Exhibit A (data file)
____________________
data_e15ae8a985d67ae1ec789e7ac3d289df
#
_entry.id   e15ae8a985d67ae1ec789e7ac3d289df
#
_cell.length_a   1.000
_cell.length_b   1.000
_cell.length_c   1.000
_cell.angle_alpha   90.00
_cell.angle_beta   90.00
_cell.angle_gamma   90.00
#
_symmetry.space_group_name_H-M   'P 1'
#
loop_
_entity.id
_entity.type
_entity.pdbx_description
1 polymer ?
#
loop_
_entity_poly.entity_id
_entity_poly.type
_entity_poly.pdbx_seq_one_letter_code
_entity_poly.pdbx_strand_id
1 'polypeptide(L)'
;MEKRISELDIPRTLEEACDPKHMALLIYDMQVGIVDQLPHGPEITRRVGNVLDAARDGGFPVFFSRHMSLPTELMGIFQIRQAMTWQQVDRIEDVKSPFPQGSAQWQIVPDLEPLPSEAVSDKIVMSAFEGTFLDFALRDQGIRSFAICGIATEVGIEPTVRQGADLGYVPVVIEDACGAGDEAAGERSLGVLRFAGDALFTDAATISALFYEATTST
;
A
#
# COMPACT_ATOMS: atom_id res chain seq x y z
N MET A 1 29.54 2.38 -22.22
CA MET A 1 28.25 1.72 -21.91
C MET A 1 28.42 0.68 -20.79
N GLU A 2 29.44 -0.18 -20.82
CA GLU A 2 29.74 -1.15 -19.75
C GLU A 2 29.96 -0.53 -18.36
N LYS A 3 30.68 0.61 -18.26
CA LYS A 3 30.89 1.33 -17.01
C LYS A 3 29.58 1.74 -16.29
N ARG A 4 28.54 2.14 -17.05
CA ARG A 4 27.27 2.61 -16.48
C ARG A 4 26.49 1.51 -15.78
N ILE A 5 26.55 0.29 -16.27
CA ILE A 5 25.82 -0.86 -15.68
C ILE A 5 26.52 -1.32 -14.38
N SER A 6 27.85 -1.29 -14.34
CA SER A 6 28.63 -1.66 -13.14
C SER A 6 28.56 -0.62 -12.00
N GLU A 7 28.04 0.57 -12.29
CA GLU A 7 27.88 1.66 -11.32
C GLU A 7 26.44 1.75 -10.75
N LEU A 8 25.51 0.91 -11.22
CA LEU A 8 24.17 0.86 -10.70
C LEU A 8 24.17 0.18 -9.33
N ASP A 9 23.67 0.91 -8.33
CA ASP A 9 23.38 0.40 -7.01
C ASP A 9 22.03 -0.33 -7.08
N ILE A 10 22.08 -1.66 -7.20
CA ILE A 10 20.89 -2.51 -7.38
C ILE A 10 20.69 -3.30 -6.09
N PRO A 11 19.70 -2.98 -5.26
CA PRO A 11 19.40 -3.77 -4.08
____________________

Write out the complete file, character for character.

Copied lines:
data_e15ae8a985d67ae1ec789e7ac3d289df
#
_entry.id   e15ae8a985d67ae1ec789e7ac3d289df
#
_cell.length_a   1.000
_cell.length_b   1.000
_cell.length_c   1.000
_cell.angle_alpha   90.00
_cell.angle_beta   90.00
_cell.angle_gamma   90.00
#
_symmetry.space_group_name_H-M   'P 1'
#
loop_
_entity.id
_entity.type
_entity.pdbx_description
1 polymer ?
#
loop_
_entity_poly.entity_id
_entity_poly.type
_entity_poly.pdbx_seq_one_letter_code
_entity_poly.pdbx_strand_id
1 'polypeptide(L)'
;MEKRISELDIPRTLEEACDPKHMALLIYDMQVGIVDQLPHGPEITRRVGNVLDAARDGGFPVFFSRHMSLPTELMGIFQIRQAMTWQQVDRIEDVKSPFPQGSAQWQIVPDLEPLPSEAVSDKIVMSAFEGTFLDFALRDQGIRSFAICGIATEVGIEPTVRQGADLGYVPVVIEDACGAGDEAAGERSLGVLRFAGDALFTDAATISALFYEATTST
;
A
#
# COMPACT_ATOMS: atom_id res chain seq x y z
N MET A 1 29.54 2.38 -22.22
CA MET A 1 28.25 1.72 -21.91
C MET A 1 28.42 0.68 -20.79
N GLU A 2 29.44 -0.18 -20.82
CA GLU A 2 29.74 -1.15 -19.75
C GLU A 2 29.96 -0.53 -18.36
N LYS A 3 30.68 0.61 -18.26
CA LYS A 3 30.89 1.33 -17.01
C LYS A 3 29.58 1.74 -16.29
N ARG A 4 28.54 2.14 -17.05
CA ARG A 4 27.27 2.61 -16.48
C ARG A 4 26.49 1.51 -15.78
N ILE A 5 26.55 0.29 -16.27
CA ILE A 5 25.82 -0.86 -15.68
C ILE A 5 26.52 -1.32 -14.38
N SER A 6 27.85 -1.29 -14.34
CA SER A 6 28.63 -1.66 -13.14
C SER A 6 28.56 -0.62 -12.00
N GLU A 7 28.04 0.57 -12.29
CA GLU A 7 27.88 1.66 -11.32
C GLU A 7 26.44 1.75 -10.75
N LEU A 8 25.51 0.91 -11.22
CA LEU A 8 24.17 0.86 -10.70
C LEU A 8 24.17 0.18 -9.33
N ASP A 9 23.67 0.91 -8.33
CA ASP A 9 23.38 0.40 -7.01
C ASP A 9 22.03 -0.33 -7.08
N ILE A 10 22.08 -1.66 -7.20
CA ILE A 10 20.89 -2.51 -7.38
C ILE A 10 20.69 -3.30 -6.09
N PRO A 11 19.70 -2.98 -5.26
CA PRO A 11 19.40 -3.77 -4.08